Nada believes that Stalin met Ana Rubinstein as early as 1912. He used to visit Saint Petersburg often, where Rubinstein was affiliated to the city's Bolshevik underground. The affair between them apparently developed later on, because in 1913 Stalin was apprehended by police and deported to Siberia from where he returned in the spring of 1917. Regina Sveshnikova – whom Stalin knew during "her childhood" - was five- and-a-half years old in 1917.
The question which has still not been clarified is whether it was just an affair or whether the couple did actually marry? This is difficult to answer with any certainty, since all the documents pertaining to Stalin's personal life were confiscated in the 1920s, and Stalin himself got rid of any "incriminating" documents.
The official version of his biography, published in the USSR, mentions two "official" women: Yekaterina Svanidze who died of tuberculosis and Nadezhda Alliluyeva who committed suicide. However, indirect evidence shows that Ana Rubinstein may also have been a legal wife.
The first piece of evidence is associated with the timeline: Stalin was first seen with the beautiful Alliluyeva in 1917; however he only married her a year and a half later. In elite communist circles it was whispered that the tyrant didn't marry because he had not yet divorced his former wife. The problem is that Stalin's first wife, Yekaterina Svanidze, died in 1907.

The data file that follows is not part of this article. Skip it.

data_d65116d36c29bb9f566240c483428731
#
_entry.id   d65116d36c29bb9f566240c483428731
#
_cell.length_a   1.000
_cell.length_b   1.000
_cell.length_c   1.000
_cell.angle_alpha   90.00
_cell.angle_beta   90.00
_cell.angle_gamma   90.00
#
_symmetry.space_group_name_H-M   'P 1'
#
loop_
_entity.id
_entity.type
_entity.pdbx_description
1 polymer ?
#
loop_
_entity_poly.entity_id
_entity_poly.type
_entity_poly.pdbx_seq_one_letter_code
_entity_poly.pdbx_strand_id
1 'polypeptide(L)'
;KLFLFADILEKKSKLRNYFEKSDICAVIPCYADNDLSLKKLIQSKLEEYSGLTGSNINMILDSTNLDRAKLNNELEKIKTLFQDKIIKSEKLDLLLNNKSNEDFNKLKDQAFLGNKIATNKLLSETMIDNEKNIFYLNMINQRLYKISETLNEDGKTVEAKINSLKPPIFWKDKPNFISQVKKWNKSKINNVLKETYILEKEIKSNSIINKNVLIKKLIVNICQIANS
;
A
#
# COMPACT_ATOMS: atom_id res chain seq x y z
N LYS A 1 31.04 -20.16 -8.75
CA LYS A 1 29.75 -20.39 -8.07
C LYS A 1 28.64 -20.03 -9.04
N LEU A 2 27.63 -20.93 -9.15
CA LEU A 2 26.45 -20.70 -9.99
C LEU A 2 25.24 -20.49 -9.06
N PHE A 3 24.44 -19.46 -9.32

Another piece of evidence is associated to Rubinstein herself: It appears that for dozens of years, someone in high places took care of Rubinstein and her daughter Regina. Ana's grandson, Vitali Sveshnikov, who died recently, told Nicolai Nada that Ana Rubinstein died in the middle of the 1950s in Leningrad. He recounted that she had resided in an elite neighborhood on Vasilievsky Island, right opposite the house where the leadership of the communist party branch lived.
Ana and her daughter stayed in Leningrad during the siege, during which a million residents of the city died of starvation, yet they remained alive. It is more than likely that the two received food packages from the party branch.